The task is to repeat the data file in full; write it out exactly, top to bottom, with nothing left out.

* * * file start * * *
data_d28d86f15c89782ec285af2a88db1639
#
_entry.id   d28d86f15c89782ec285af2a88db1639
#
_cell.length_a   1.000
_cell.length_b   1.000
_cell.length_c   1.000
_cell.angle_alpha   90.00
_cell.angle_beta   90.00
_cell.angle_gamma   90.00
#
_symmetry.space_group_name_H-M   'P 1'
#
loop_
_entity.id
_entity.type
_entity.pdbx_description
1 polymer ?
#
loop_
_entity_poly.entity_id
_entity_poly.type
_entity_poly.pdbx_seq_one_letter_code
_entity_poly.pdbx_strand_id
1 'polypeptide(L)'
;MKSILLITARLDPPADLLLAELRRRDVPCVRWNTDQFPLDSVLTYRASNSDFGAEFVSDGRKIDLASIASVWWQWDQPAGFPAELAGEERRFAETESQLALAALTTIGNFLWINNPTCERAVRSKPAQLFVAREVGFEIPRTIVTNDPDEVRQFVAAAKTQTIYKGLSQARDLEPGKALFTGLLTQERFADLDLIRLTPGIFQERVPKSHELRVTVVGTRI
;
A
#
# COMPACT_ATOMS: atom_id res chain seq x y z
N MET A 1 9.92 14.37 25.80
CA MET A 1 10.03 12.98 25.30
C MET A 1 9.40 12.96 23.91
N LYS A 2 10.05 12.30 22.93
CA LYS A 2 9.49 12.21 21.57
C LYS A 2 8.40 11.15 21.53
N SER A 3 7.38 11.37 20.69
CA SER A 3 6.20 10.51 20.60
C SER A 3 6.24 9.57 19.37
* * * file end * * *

data_d28d86f15c89782ec285af2a88db1639
#
_entry.id   d28d86f15c89782ec285af2a88db1639
#
_cell.length_a   1.000
_cell.length_b   1.000
_cell.length_c   1.000
_cell.angle_alpha   90.00
_cell.angle_beta   90.00
_cell.angle_gamma   90.00
#
_symmetry.space_group_name_H-M   'P 1'
#
loop_
_entity.id
_entity.type
_entity.pdbx_description
1 polymer ?
#
loop_
_entity_poly.entity_id
_entity_poly.type
_entity_poly.pdbx_seq_one_letter_code
_entity_poly.pdbx_strand_id
1 'polypeptide(L)'
;MKSILLITARLDPPADLLLAELRRRDVPCVRWNTDQFPLDSVLTYRASNSDFGAEFVSDGRKIDLASIASVWWQWDQPAGFPAELAGEERRFAETESQLALAALTTIGNFLWINNPTCERAVRSKPAQLFVAREVGFEIPRTIVTNDPDEVRQFVAAAKTQTIYKGLSQARDLEPGKALFTGLLTQERFADLDLIRLTPGIFQERVPKSHELRVTVVGTRI
;
A
#
# COMPACT_ATOMS: atom_id res chain seq x y z
N MET A 1 9.92 14.37 25.80
CA MET A 1 10.03 12.98 25.30
C MET A 1 9.40 12.96 23.91
N LYS A 2 10.05 12.30 22.93
CA LYS A 2 9.49 12.21 21.57
C LYS A 2 8.40 11.15 21.53
N SER A 3 7.38 11.37 20.69
CA SER A 3 6.20 10.51 20.60
C SER A 3 6.24 9.57 19.37